Changes have been proposed to tighten restrictions for Loudoun County supervisors’ aides as a criminal investigation continues into work Supervisor Eugene Delgaudio (R-Sterling) asked his aide to perform.
The Loudoun Board of Supervisors Finance/Government Service & Operations Committee voted unanimously to send a new policy for aides to the full board for a vote. The changes ban aides from working for their supervisor’s private business or organization or campaign. The restrictions do not restrict aides from volunteering for campaigns.
“We’ve drawn clear lines of separation between county business, private business and personal business,” said finance committee Chairman Ralph Buona (R-Ashburn). “We’re making what were blurred lines in the board policy very distinct and clear lines. Under no circumstances can an aide do any personal activity for a board member.”
Delgaudio participated in the discussion and voted against the provision that bans working for a supervisors’ private business or campaign. The investigation of Delgaudio involves claims by Donna Marteer that she was asked to perform campaign and private work for the supervisor.
“Generally speaking, I personally think it’s unconstitutional to restrict anybody’s paid services outside my office,” Delgaudio said. “How is it they can go to work for another candidate, but they can’t go work for me?”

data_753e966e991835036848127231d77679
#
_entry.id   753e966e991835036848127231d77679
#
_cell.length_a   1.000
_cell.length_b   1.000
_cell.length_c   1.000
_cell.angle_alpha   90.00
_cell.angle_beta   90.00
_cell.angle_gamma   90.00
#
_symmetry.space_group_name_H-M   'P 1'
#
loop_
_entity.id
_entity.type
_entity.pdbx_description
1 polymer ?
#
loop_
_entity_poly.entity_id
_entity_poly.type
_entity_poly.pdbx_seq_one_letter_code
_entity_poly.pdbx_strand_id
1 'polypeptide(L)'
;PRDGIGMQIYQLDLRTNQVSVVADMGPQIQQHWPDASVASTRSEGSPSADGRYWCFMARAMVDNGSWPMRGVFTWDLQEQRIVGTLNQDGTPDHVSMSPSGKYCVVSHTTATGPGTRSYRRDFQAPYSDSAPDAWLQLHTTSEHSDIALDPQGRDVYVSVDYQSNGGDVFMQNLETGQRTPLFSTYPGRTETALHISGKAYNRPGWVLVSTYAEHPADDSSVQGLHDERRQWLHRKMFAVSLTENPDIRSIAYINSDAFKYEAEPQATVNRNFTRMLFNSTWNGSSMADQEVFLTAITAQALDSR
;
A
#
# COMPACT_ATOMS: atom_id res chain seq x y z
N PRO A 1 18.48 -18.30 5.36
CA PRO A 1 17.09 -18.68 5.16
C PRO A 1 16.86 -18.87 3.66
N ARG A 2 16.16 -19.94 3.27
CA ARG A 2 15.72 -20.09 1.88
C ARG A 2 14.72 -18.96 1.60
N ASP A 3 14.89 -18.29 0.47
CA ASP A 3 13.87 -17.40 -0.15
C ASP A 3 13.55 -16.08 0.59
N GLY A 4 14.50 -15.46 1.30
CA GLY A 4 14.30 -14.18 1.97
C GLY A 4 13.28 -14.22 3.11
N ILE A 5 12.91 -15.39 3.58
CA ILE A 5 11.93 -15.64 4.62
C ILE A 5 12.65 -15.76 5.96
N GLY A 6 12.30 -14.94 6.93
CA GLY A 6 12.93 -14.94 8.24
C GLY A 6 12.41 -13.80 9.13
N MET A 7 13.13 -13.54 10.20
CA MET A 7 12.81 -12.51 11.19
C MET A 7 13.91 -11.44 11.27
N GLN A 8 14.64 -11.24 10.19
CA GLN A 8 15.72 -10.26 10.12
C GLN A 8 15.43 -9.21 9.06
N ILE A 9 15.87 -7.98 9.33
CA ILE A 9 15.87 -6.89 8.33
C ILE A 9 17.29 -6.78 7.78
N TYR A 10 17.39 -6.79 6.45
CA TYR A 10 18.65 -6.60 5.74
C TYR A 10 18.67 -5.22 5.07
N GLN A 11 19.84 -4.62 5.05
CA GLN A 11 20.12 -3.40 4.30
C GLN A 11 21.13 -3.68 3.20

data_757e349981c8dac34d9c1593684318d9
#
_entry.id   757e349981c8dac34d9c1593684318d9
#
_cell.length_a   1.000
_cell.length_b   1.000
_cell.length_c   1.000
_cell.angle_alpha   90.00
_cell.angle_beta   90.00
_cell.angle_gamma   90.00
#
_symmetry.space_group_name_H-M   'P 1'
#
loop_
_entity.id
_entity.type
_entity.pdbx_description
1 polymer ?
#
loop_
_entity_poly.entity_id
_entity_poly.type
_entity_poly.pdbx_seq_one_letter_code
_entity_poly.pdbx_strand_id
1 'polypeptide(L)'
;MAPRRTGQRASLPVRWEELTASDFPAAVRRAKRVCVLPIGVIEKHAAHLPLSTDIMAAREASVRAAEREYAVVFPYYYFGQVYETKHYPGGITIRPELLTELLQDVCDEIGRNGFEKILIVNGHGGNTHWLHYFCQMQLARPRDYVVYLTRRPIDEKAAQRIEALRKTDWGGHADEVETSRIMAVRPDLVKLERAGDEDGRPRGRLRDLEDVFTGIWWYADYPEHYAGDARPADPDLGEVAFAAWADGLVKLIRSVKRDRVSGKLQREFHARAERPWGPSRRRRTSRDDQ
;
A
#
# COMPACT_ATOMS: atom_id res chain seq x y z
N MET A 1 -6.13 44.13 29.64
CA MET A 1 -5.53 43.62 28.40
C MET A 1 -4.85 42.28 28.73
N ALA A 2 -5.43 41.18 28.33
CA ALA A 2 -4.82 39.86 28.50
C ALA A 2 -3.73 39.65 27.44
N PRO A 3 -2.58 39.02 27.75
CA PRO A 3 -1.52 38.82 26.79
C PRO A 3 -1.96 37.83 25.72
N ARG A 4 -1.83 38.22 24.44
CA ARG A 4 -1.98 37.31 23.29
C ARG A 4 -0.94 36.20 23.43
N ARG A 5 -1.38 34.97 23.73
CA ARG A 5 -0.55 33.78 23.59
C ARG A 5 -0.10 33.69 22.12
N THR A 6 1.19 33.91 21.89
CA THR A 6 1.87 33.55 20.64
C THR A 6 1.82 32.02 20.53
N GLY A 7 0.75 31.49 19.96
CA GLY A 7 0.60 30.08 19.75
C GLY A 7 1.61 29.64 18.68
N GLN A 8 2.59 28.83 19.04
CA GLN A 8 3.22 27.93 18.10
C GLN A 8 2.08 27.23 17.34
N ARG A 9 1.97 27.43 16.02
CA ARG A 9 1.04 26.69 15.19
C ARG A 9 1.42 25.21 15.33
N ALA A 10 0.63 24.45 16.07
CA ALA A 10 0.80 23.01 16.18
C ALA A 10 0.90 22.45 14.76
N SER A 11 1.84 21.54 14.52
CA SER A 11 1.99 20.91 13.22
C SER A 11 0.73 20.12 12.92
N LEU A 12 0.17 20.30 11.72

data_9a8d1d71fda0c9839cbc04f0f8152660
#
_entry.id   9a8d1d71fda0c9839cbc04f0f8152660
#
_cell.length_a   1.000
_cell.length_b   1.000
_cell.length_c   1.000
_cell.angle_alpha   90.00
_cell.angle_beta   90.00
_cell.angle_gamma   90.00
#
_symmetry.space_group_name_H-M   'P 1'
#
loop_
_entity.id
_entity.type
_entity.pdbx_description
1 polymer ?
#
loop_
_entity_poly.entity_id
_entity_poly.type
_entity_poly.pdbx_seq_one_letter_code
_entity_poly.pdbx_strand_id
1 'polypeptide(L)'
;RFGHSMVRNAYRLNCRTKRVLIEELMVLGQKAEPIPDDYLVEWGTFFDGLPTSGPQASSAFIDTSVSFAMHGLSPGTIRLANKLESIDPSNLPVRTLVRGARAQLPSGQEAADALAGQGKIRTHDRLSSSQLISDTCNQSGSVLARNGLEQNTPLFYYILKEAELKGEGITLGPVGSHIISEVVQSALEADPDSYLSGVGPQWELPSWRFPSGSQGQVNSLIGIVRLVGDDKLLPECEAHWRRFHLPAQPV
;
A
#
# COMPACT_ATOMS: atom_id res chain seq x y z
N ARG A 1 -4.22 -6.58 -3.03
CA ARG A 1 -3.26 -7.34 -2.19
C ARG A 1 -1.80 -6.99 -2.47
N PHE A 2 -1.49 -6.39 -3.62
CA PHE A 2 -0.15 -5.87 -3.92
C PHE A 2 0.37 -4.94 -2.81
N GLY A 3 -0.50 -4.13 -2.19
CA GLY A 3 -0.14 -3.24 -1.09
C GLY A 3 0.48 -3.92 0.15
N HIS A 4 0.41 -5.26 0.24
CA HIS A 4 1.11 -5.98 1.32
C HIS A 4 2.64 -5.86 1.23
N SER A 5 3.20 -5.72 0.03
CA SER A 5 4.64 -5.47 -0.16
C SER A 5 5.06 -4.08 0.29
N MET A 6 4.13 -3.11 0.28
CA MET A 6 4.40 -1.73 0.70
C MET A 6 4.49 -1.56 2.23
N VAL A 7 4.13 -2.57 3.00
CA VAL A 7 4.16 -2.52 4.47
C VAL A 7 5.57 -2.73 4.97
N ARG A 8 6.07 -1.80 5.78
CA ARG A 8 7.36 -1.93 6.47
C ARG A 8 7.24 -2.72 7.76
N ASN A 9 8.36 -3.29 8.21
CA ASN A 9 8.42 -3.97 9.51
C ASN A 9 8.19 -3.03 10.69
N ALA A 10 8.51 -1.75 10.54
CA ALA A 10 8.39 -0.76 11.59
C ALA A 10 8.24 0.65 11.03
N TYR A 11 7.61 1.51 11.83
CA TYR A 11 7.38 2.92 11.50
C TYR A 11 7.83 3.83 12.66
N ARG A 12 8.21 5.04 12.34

Delgaudio said work for a supervisors’ private business should not be restricted either. Instead, he asked why the board does not adopt a grievance policy for aides who feel they’re asked to cross the line. Currently, aides do not have a grievance policy such as the one that covers county employees because they are at-will employees.
“These positions are positions that can be terminated at any time,” County Attorney John Roberts explained, adding that otherwise it would be difficult for incoming supervisors to hire new aides following elections. “The very nature of the position, I don’t think, is compatible with having some sort of grievance procedure.”
Delgaudio then wondered how aides could be considered apolitical and a political appointment at the same time.
Board of Supervisors Chairman Scott K. York said, “The public has to have a clear perception of when the aides are working for us and when they are not.”
Under the proposed changes, aides must also request permission to work another job so that it may be reviewed for a conflict. In addition, aides would not be permitted to do personal tasks for a supervisor, such as picking up dry cleaning or feeding a cat.